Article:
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I would love to learn quantum physics and am extremely keen on it. Lets get to points.

I was extremely weak at math and physics while I was in school, but I guess it's just the way things were taught. I have read some theoretical (the literal word) on quantum physics and am really keen to do the math involved. I love reading books and that's how I've spent most of my life. It would be the greatest thing ever if you geniuses could recommend a step by step guide (books only) to becoming a quantum physicist.

I intend to learn everything involved and/or required. It would really help me and many other physics enthusiasts who currently see no other option than the conventional university education route. I am fully and completely prepared for this journey.

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marked as duplicate by DilithiumMatrix, Kyle Kanos, John Rennie, Brandon Enright, DavePhD Jun 19 '14 at 17:59

This question has been asked before and already has an answer. If those answers do not fully address your question, please ask a new question.

I think the theoretical minimum by Leonard Susskind is ideal for you. – Hunter Jun 19 '14 at 16:55
You had to know math at least on an entry level to take BSc course. Without this, you haven't chance. – peterh Jun 19 '14 at 17:27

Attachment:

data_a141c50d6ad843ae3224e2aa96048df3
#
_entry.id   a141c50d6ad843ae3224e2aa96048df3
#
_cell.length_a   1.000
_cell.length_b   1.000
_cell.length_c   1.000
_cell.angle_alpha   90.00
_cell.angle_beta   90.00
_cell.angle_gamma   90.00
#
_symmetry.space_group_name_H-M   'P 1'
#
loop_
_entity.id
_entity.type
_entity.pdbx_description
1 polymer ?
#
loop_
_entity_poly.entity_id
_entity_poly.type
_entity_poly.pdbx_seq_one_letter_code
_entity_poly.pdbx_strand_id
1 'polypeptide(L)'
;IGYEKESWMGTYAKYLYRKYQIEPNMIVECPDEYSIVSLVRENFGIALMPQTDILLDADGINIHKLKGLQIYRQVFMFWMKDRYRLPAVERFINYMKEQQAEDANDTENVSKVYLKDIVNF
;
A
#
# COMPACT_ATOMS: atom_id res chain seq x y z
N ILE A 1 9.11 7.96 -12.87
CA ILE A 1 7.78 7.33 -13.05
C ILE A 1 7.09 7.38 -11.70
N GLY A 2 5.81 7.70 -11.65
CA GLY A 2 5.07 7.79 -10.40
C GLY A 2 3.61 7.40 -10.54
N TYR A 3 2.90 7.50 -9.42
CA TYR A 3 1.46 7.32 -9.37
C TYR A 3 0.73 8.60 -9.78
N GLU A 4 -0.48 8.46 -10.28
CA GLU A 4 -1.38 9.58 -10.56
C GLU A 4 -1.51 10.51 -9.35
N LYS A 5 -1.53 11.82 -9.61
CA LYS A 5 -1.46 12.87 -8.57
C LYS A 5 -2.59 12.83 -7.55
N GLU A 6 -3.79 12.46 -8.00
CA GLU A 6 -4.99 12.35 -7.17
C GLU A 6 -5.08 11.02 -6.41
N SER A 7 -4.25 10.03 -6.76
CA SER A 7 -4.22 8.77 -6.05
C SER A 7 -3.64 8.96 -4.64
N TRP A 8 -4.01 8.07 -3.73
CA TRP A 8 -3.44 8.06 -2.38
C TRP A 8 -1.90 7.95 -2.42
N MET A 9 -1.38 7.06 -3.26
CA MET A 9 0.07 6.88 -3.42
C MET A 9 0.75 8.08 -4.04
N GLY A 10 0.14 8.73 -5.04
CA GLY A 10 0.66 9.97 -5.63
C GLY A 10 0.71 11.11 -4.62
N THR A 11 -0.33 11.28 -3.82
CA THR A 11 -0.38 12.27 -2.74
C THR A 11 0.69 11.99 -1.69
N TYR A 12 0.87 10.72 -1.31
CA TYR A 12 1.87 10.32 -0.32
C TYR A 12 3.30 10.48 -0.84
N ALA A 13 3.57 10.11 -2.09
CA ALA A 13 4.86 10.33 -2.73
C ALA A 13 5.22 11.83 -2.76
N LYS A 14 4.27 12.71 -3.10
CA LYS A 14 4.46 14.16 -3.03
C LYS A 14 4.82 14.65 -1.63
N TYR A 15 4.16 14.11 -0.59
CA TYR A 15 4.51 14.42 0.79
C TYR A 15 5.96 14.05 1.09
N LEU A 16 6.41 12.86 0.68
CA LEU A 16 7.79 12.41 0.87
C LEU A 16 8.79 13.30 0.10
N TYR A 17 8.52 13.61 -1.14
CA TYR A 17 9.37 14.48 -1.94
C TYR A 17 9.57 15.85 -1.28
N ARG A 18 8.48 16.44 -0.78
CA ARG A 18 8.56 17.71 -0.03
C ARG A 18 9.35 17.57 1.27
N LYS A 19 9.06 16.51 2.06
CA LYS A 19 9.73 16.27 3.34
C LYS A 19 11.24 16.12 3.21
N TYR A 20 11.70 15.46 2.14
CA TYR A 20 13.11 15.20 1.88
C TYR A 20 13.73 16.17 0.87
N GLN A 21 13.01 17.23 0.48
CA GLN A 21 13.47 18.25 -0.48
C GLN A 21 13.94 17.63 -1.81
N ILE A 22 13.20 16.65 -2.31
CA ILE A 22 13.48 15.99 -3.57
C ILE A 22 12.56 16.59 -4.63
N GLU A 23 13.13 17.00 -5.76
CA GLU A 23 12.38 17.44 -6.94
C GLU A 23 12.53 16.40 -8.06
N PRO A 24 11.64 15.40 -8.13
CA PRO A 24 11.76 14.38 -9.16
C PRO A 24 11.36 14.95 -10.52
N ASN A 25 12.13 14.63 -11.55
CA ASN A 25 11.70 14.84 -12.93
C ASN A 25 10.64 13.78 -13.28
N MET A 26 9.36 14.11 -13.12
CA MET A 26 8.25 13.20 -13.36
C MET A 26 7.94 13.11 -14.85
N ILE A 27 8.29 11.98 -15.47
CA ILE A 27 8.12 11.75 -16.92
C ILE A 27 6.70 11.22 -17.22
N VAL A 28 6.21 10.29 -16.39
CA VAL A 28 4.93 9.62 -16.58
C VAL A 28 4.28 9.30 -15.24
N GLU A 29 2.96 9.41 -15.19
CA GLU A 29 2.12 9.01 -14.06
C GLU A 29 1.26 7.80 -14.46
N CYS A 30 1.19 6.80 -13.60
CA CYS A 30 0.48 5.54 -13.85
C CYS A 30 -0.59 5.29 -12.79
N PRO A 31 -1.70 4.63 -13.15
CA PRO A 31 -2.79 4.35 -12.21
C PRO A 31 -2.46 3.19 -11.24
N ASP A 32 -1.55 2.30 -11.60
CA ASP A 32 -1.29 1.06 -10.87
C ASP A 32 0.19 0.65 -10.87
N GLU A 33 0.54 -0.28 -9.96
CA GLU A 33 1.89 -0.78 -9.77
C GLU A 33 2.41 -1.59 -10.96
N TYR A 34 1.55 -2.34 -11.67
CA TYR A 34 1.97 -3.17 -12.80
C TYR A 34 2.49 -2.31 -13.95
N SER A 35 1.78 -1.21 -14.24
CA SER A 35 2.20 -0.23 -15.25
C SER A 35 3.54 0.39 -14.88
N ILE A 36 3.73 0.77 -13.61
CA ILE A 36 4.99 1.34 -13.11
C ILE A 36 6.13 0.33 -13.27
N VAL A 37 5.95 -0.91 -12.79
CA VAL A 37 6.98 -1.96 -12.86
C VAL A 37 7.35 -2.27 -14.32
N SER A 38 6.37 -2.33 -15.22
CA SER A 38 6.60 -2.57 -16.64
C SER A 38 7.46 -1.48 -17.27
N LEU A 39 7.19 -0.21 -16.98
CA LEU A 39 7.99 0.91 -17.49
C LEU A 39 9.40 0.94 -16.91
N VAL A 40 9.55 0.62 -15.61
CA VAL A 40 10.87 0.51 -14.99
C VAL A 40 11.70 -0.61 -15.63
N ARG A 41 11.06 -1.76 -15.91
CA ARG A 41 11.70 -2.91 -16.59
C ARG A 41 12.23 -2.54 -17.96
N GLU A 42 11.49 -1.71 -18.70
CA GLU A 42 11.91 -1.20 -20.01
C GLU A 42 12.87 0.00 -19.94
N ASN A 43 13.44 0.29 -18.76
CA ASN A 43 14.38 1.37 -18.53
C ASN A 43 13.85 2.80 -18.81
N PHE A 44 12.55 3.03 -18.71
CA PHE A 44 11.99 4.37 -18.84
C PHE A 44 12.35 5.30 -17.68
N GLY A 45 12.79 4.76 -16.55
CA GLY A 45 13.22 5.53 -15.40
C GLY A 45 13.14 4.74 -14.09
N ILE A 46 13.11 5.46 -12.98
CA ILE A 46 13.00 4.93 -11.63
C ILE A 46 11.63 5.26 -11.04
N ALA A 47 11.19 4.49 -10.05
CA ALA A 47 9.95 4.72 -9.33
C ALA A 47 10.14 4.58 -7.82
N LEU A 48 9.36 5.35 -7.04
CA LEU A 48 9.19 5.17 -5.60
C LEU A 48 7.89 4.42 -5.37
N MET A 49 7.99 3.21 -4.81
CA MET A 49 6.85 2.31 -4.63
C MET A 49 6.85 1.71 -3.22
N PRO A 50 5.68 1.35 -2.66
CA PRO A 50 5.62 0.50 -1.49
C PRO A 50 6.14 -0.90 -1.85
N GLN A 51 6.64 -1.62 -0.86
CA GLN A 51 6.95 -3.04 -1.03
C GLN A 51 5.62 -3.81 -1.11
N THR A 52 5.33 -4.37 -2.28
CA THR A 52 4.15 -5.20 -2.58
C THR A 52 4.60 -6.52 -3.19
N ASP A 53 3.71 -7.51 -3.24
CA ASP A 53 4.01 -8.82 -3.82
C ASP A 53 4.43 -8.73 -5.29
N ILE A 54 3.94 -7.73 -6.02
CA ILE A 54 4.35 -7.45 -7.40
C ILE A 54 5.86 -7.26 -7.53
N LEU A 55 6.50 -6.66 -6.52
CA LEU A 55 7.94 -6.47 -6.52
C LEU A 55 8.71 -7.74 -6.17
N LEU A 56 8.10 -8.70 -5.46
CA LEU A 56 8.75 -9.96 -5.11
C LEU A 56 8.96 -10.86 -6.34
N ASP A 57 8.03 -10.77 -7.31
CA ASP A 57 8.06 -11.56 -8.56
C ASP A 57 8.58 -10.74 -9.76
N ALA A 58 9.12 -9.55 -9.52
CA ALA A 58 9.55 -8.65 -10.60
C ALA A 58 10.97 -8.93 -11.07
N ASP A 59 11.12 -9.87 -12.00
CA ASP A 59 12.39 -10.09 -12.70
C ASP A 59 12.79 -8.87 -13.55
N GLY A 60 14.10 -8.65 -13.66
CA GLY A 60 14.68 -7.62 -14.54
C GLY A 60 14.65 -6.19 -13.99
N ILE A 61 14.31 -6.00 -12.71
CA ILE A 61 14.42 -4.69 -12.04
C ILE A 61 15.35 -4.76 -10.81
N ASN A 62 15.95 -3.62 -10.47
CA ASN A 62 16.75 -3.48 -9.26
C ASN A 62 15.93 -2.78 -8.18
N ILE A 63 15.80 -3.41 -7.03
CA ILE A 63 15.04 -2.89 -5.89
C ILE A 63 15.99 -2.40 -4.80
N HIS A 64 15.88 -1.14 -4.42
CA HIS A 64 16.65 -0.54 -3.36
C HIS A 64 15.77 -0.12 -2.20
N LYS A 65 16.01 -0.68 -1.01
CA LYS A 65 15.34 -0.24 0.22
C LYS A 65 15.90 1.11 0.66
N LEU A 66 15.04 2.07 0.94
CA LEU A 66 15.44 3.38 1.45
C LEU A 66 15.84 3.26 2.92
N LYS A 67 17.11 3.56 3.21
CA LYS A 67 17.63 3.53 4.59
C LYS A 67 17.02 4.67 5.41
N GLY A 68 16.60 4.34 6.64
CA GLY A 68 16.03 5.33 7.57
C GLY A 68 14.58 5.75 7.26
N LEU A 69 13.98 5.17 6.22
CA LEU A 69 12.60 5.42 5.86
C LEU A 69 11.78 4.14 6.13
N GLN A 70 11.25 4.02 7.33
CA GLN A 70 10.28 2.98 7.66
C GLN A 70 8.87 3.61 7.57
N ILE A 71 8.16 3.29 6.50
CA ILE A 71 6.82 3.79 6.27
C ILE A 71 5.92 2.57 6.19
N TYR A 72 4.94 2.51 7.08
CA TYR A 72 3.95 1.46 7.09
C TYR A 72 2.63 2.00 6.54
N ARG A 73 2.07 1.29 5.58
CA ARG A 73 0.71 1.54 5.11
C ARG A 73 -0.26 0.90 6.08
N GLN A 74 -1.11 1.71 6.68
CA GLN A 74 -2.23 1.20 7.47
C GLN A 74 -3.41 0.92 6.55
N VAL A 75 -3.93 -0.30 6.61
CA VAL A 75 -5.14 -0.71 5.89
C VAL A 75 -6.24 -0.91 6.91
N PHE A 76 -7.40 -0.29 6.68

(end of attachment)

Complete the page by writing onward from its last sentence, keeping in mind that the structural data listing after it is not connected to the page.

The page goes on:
I've always had good luck with MIT's OpenCourseWare: entire courses are uploaded to the website, allowing you to easily follow along without the need to pay for a conventional university route. Unfortunately not a book, but I've used it successfully and could likely provide some assistance.

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Step 1: Build your math fundamentals and physics understanding

I recommend the book "Mathematical Methods for Physics and Engineering". Focus on topics 1-12, 14 and 17. It is used widely as an undergraduate text for physics. Not a pure maths book, so it is perfect.

You should be able to do physics at A-level standard, and easily get an A. (Refer to British A-levels). If that's done, concurrently take physics modules from OCW as suggested. Focus on topics: Classical Mechanics and take some courses on Electromagnetism. Make sure your classical mechanics is solid.

Step 2: Step-up to Quantum

When you've got your math solid and classical physics good, I recommend the book "Physics of Quantum Mechanics" by James Binney. It doesn't delve too deep into the maths but rather focus on the physics and understanding behind it.

Lastly, I would say that the best option for you to learn physics is to do as many problems as you can. Also, if you don't have a good grasp of the math behind it, you probably won't understand it. Good luck!

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I reccomend

There you can find free video lectures with best lecturers from decent universities. Moreover you cand find notes and programs that can help.

You can educate yourself there in almost every one area of knowledge.

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